Your motivation soars when you first commit to a healthy lifestyle, but jumping into challenging workouts without training can put you at risk for burnout and injury. It’s important to gradually increase your physical activity so you stick with your workouts. There are a variety of ways that you can slowly build your fitness to reach your long term goals.
Tracking your exercise time makes it easy to gradually add more physical activity. The American College of Sports Medicine recommends a minimum of 150 minutes of moderate-intensity physical activity per week, or 30 minutes 5 times per week. The 30 minutes can be broken into segments of at least 10 minutes spread throughout the day.
If you are new to exercise, 10 minutes at a time may be all you can handle. Don’t get discouraged if you can’t complete a 30-minute walk right away. Start with an amount of time that is challenging, but that does not leave you exhausted. After two weeks, try adding 1 minute to each session. If that is too much, add 30 seconds. If it’s too little, try adding 2 minutes. Stick with that time for 1 to 2 weeks and then use the same process to add more time.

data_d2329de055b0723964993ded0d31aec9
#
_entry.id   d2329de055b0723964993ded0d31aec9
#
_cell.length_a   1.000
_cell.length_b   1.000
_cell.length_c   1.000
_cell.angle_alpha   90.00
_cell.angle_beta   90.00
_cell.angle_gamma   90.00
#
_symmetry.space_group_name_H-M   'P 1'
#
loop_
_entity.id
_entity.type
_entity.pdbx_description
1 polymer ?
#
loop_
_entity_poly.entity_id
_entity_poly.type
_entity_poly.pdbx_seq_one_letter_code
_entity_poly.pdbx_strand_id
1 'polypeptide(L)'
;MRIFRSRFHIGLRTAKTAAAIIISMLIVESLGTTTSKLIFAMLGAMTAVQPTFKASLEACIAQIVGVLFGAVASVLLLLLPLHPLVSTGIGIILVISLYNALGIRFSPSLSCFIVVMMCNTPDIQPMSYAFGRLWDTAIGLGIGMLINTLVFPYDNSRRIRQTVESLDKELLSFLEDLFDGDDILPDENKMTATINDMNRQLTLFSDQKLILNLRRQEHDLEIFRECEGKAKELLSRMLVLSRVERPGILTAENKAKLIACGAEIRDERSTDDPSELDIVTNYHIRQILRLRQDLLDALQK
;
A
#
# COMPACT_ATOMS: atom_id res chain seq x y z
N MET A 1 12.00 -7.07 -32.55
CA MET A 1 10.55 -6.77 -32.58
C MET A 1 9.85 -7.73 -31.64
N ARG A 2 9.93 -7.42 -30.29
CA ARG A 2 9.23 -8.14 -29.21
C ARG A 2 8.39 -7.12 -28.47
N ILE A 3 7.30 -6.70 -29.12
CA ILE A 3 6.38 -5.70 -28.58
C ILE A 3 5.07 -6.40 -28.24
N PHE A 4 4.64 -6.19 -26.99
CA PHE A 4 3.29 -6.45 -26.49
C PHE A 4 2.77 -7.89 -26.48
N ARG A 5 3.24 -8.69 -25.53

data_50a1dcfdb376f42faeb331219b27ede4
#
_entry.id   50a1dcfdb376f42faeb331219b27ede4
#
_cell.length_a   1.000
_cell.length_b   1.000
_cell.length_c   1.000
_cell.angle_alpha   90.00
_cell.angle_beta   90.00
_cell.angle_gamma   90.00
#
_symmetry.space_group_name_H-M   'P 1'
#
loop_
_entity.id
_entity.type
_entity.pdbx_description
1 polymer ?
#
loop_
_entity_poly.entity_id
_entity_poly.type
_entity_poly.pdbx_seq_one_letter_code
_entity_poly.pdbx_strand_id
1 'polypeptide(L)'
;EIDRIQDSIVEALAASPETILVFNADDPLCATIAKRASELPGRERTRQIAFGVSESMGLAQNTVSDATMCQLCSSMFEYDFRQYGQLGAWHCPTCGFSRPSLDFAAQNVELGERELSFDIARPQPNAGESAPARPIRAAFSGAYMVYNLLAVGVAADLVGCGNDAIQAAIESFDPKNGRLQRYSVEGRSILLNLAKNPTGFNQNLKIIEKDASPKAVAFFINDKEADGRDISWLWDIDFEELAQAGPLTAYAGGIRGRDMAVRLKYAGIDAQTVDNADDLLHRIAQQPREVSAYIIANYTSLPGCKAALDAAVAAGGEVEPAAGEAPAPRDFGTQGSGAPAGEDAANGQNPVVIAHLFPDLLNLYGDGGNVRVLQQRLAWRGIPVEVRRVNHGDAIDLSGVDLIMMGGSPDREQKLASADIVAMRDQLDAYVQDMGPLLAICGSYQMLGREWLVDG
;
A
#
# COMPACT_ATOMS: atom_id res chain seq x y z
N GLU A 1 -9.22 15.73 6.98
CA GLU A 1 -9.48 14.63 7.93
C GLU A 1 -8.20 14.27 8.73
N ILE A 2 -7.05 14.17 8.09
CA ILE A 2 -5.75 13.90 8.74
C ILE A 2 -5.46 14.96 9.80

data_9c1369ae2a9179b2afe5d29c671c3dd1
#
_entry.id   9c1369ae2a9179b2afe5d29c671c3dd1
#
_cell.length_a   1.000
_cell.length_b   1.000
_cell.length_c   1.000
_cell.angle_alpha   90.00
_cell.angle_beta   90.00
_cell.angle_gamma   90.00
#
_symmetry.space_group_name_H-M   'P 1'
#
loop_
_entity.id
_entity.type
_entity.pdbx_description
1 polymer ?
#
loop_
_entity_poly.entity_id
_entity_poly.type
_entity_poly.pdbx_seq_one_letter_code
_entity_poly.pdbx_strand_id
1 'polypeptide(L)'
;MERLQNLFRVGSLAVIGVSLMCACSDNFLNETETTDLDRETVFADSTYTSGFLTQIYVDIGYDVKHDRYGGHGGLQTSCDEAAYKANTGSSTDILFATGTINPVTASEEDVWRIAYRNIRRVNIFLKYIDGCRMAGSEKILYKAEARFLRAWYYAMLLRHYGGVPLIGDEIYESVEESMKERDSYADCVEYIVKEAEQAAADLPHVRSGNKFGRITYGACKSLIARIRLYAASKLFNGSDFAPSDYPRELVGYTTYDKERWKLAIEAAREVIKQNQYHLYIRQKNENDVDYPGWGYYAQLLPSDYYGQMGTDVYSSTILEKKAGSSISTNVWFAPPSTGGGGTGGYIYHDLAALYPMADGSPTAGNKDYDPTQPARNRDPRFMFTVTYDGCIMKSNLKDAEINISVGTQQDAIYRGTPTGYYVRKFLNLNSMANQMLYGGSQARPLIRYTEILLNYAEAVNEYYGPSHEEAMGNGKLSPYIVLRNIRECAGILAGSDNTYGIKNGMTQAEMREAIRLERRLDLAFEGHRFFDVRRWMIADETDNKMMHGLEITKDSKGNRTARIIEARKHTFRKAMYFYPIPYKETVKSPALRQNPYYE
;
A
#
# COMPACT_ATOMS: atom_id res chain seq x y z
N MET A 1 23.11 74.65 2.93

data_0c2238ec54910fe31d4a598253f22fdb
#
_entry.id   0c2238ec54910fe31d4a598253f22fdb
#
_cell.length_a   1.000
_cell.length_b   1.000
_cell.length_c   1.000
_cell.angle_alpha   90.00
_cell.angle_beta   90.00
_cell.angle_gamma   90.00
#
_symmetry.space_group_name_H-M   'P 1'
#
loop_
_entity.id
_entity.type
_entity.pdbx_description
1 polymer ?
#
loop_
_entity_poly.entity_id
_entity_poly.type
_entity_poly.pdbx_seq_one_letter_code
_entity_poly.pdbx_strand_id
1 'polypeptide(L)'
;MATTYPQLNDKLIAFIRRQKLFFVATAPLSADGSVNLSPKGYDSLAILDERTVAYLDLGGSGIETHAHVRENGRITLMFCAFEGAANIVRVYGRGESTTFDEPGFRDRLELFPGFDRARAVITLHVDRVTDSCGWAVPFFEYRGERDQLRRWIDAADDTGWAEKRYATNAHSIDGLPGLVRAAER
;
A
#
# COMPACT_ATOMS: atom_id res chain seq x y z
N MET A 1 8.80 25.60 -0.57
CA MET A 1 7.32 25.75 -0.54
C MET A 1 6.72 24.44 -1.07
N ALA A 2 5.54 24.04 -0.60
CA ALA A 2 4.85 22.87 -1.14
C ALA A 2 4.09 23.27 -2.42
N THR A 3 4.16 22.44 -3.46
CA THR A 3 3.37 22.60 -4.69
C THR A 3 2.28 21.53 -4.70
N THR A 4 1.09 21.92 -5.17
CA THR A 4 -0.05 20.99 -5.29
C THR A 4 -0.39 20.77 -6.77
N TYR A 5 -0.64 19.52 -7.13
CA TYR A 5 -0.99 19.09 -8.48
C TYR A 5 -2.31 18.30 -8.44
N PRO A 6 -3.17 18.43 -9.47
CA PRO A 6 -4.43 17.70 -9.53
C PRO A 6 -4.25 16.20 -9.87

If your goal is to compete in a road race, distance is likely your top priority. Whether you are walking, running, or biking, begin with a distance that is comfortable, but that also lasts at least the recommended 10 minutes. You might start with a 1-mile walk or run. Each week gradually increase your total distance by about 10 percent. This is the amount recommended for a safe and gradual increase as your fitness improves.
The intensity of exercise can make significant changes in your fitness level. Intensity applies to all types of exercise and it can be adjusted in many ways. With strength training, it may involve the amount of weight lifted, the speed of the repetition, or the rest time between sets. During cardiovascular exercise, the intensity can be varied by speed, inclines, and resistance on machines, like elliptical trainers or recumbent bikes.
Begin with an intensity that is comfortable until you become familiar with an exercise. Then begin to adjust the intensity so that the exercise challenges you more. Increase the weight of your dumbbells, or add intervals to a treadmill walk by increasing your speed or incline. These changes will give you the ability to exercise harder and longer.